An excellent developer with years of experience whom I know very well was offered some JAVA work for €13 an hour. That’s less than some TEFL teachers make, and I know that for a fact. It’s also a standard offering for people with tertiary level education and years of online experience, the people who really make the companies money. Big money.

So while it’s all well and good that we pat each other on the back and feel proud we have so, oh so much IT investment, let’s remember who’s getting the short end of the stick; you. Because while your foreign boss is getting rich on the 5% tax rate, you’re the one getting getting shafted out of thousands of euros, simply because they know they can and there’s another 10 just like you.

it workers

Jew kif jgħidlek il-Malti: "Aħdem liba!"

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About Author

My name is Mark and I'm a hyperactive child of the internet, a professional copywriter based in Malta, a great fan of entropy and a Grammar Nazi. I'm online for far more hours than is healthy. This blog is about stuff that interests or irritates me. Contact me here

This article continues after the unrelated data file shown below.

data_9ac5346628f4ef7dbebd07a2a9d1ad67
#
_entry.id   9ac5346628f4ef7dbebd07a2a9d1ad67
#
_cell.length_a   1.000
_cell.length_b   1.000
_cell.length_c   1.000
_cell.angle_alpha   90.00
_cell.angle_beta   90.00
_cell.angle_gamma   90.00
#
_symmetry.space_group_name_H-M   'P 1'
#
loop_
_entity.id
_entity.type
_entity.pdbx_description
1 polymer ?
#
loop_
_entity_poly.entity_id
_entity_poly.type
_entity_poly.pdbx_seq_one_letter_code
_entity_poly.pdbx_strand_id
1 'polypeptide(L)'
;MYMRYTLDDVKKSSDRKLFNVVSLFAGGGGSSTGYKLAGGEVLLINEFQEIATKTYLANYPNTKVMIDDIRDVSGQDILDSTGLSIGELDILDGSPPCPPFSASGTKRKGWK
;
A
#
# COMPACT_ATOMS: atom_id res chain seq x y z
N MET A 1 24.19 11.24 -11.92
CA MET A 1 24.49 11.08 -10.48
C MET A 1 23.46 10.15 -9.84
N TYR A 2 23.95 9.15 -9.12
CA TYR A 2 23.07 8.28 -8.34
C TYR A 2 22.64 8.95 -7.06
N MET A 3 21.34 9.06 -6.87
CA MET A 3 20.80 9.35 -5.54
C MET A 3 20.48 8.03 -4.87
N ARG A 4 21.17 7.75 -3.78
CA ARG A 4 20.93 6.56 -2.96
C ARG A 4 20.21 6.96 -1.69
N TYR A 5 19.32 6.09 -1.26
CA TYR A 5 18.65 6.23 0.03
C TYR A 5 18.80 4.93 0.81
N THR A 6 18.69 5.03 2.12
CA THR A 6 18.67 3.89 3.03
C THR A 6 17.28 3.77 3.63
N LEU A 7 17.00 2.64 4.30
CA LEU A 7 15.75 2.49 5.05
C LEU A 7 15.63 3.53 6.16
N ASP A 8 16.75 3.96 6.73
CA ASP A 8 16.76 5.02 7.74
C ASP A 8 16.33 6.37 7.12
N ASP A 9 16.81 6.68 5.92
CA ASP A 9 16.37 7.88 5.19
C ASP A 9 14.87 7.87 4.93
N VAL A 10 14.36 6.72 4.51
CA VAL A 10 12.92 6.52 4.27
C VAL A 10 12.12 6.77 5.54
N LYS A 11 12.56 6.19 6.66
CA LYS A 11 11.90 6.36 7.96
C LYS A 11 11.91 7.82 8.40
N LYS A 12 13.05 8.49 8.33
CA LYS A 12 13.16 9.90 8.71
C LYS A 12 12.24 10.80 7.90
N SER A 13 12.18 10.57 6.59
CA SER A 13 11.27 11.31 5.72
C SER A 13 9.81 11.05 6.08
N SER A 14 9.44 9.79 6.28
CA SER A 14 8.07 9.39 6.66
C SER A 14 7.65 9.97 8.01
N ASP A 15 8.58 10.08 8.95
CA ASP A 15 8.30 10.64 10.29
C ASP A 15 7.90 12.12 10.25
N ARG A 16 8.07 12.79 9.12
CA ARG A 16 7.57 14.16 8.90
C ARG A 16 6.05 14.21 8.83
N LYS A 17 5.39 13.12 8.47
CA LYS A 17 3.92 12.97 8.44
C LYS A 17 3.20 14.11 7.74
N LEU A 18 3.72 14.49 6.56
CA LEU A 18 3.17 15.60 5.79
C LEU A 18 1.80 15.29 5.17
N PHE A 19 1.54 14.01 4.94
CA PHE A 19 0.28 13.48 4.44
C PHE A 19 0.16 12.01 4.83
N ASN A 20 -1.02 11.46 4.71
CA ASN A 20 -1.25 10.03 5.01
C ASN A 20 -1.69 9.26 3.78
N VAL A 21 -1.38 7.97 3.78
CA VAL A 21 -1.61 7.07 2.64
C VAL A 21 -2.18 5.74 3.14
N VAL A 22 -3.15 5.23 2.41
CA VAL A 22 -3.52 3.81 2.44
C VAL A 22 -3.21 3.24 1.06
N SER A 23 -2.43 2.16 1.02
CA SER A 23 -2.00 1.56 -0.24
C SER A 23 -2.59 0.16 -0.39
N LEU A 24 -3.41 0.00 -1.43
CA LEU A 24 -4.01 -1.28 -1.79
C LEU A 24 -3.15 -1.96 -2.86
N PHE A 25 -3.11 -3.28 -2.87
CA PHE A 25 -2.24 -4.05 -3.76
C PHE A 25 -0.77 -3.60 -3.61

(6) Readers Comments

  1. G’day dude! I am glad you liked the article :) I agree that the wages in the non-iGaming world are laughable, well, not in a funny haha way. Wages tend to rely on the old offer and demand. The Maltese market is extremely small and since there is nowhere near a shortage in skilled IT professionals, the ball is in the employers court …. until the tables turn, and SmartCity becomes a huge success and companies struggle to attract qualified staff and are willing to pay attractive wages and … pigs fly :)

  2. Pingback: Carousel [Week 41, Year 2010] | Tamara Chetcuti

  3. Too true my man, too true!

  4. Excellent last caption :)